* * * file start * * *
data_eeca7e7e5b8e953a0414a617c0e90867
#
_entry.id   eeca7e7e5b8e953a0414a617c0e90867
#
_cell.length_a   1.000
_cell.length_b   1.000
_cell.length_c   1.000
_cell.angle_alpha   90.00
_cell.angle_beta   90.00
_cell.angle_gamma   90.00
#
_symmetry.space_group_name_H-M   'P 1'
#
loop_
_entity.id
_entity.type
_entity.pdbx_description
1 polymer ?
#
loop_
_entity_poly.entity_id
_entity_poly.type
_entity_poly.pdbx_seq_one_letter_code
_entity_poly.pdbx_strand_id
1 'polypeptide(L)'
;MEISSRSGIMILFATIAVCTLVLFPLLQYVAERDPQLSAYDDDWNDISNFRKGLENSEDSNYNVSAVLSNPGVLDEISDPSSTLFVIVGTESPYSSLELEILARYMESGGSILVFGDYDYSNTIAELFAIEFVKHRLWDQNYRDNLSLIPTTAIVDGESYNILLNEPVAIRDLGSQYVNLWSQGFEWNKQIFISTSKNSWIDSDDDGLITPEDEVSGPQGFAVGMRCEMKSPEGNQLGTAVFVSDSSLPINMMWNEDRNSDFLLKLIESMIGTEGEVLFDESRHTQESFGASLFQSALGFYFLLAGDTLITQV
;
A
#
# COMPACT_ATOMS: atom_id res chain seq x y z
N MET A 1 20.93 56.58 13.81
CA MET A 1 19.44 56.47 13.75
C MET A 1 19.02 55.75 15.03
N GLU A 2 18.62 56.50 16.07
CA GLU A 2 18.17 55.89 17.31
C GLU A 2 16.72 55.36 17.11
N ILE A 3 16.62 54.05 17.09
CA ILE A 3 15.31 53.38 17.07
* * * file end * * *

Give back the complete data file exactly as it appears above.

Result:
data_eeca7e7e5b8e953a0414a617c0e90867
#
_entry.id   eeca7e7e5b8e953a0414a617c0e90867
#
_cell.length_a   1.000
_cell.length_b   1.000
_cell.length_c   1.000
_cell.angle_alpha   90.00
_cell.angle_beta   90.00
_cell.angle_gamma   90.00
#
_symmetry.space_group_name_H-M   'P 1'
#
loop_
_entity.id
_entity.type
_entity.pdbx_description
1 polymer ?
#
loop_
_entity_poly.entity_id
_entity_poly.type
_entity_poly.pdbx_seq_one_letter_code
_entity_poly.pdbx_strand_id
1 'polypeptide(L)'
;MEISSRSGIMILFATIAVCTLVLFPLLQYVAERDPQLSAYDDDWNDISNFRKGLENSEDSNYNVSAVLSNPGVLDEISDPSSTLFVIVGTESPYSSLELEILARYMESGGSILVFGDYDYSNTIAELFAIEFVKHRLWDQNYRDNLSLIPTTAIVDGESYNILLNEPVAIRDLGSQYVNLWSQGFEWNKQIFISTSKNSWIDSDDDGLITPEDEVSGPQGFAVGMRCEMKSPEGNQLGTAVFVSDSSLPINMMWNEDRNSDFLLKLIESMIGTEGEVLFDESRHTQESFGASLFQSALGFYFLLAGDTLITQV
;
A
#
# COMPACT_ATOMS: atom_id res chain seq x y z
N MET A 1 20.93 56.58 13.81
CA MET A 1 19.44 56.47 13.75
C MET A 1 19.02 55.75 15.03
N GLU A 2 18.62 56.50 16.07
CA GLU A 2 18.17 55.89 17.31
C GLU A 2 16.72 55.36 17.11
N ILE A 3 16.62 54.05 17.09
CA ILE A 3 15.31 53.38 17.07